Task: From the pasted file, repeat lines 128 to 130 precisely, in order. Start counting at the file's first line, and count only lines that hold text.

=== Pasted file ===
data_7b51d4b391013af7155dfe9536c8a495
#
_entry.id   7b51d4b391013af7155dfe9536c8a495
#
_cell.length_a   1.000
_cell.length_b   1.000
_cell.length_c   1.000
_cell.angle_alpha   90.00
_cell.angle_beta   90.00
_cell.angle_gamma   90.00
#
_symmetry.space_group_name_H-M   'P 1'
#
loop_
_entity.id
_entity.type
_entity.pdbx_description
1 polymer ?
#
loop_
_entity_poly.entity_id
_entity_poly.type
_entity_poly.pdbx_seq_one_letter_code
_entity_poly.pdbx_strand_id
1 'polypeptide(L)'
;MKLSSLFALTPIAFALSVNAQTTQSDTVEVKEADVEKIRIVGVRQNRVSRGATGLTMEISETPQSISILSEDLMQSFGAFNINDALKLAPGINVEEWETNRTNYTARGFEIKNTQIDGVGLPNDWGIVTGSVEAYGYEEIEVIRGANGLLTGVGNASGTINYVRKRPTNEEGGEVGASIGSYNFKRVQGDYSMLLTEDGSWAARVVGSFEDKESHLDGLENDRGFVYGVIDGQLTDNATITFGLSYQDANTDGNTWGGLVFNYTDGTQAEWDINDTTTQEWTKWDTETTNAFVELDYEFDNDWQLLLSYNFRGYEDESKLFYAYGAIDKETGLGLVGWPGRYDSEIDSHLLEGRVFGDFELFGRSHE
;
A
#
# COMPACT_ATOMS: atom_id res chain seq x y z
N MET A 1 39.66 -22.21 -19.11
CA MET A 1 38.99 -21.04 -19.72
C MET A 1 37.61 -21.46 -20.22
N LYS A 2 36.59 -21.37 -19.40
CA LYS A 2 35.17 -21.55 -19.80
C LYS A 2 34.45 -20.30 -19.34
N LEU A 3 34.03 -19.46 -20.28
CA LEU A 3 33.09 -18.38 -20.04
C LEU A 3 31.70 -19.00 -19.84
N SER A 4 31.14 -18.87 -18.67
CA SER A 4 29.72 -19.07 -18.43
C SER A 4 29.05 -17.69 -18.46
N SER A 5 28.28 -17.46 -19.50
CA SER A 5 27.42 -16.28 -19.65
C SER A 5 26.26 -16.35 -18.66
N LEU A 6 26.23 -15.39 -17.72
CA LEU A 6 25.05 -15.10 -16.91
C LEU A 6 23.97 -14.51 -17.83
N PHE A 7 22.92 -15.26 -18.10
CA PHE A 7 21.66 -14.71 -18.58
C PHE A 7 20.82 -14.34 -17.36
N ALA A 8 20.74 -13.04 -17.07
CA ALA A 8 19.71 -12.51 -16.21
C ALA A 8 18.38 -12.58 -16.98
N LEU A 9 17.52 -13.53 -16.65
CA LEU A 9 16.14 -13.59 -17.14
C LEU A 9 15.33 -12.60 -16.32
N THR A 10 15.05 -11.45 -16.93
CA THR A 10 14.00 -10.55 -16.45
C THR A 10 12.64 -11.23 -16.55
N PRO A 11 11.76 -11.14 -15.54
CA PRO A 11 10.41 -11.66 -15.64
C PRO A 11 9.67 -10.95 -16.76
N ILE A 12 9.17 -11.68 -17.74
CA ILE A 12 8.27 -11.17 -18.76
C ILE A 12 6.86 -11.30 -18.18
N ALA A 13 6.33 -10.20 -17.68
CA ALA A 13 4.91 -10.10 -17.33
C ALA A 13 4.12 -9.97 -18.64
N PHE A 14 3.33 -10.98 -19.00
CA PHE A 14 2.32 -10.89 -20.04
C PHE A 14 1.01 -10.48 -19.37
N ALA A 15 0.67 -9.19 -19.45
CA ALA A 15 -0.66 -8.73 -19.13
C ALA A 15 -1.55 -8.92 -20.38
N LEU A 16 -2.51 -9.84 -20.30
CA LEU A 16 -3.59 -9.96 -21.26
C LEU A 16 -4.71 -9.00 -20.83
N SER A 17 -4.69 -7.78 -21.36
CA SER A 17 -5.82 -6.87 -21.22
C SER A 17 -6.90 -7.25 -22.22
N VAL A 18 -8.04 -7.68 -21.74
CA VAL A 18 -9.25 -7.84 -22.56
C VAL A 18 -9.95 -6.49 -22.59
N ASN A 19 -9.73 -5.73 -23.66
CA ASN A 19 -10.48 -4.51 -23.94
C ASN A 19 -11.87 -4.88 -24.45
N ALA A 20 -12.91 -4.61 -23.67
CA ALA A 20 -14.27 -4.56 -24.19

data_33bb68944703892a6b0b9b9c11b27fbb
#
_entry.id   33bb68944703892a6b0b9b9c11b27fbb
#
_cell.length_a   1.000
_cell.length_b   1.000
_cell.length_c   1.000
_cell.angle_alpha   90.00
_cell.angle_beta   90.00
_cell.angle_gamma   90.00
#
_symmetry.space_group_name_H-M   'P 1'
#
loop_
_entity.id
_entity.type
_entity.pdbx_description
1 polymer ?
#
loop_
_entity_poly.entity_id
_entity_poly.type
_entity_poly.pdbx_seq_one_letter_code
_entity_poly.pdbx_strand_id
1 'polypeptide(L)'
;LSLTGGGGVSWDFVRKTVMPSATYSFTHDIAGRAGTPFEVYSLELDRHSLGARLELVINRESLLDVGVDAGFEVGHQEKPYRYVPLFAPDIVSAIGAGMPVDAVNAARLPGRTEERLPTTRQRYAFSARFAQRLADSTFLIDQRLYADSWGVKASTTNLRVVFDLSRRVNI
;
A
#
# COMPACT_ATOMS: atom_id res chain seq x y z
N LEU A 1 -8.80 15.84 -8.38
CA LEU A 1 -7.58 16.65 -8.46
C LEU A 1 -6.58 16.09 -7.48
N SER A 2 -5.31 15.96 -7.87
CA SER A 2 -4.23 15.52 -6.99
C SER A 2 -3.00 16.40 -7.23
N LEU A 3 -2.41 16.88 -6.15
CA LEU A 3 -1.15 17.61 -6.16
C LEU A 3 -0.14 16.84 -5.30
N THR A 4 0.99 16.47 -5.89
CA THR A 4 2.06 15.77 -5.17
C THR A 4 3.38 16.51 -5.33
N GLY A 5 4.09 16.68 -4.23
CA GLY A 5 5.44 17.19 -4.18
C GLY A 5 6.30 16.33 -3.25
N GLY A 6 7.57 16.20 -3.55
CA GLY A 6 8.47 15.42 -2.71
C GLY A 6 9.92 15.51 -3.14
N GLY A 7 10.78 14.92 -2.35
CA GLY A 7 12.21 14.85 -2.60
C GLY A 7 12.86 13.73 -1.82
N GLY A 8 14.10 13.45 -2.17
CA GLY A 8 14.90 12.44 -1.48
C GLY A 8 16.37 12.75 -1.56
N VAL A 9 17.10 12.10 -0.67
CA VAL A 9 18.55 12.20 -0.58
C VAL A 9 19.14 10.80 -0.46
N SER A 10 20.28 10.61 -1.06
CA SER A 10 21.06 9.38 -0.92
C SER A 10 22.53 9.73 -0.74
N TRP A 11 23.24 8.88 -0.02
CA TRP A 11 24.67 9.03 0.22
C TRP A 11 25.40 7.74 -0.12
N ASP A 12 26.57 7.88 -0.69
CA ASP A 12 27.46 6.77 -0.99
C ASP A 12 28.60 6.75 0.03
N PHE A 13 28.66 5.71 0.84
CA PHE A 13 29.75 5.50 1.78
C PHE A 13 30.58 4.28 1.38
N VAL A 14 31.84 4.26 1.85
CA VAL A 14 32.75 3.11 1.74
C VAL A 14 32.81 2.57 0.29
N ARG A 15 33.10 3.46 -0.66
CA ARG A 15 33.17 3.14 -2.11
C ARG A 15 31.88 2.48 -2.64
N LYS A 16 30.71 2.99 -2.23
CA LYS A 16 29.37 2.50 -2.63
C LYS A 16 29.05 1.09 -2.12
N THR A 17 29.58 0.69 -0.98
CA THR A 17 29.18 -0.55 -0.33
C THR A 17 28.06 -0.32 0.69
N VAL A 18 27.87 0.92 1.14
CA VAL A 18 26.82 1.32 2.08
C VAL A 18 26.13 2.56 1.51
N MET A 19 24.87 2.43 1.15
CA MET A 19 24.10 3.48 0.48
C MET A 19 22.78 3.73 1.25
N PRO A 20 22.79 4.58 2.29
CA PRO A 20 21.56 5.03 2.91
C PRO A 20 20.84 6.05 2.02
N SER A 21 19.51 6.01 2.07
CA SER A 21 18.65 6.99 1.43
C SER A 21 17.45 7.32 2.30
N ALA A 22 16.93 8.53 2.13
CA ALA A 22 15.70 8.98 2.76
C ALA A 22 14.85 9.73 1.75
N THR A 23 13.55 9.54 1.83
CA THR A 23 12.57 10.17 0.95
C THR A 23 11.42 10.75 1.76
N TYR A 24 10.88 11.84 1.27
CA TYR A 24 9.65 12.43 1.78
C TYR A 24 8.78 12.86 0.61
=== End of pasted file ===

C LEU A 3 -0.14 16.84 -5.30
N THR A 4 0.99 16.47 -5.89
CA THR A 4 2.06 15.77 -5.17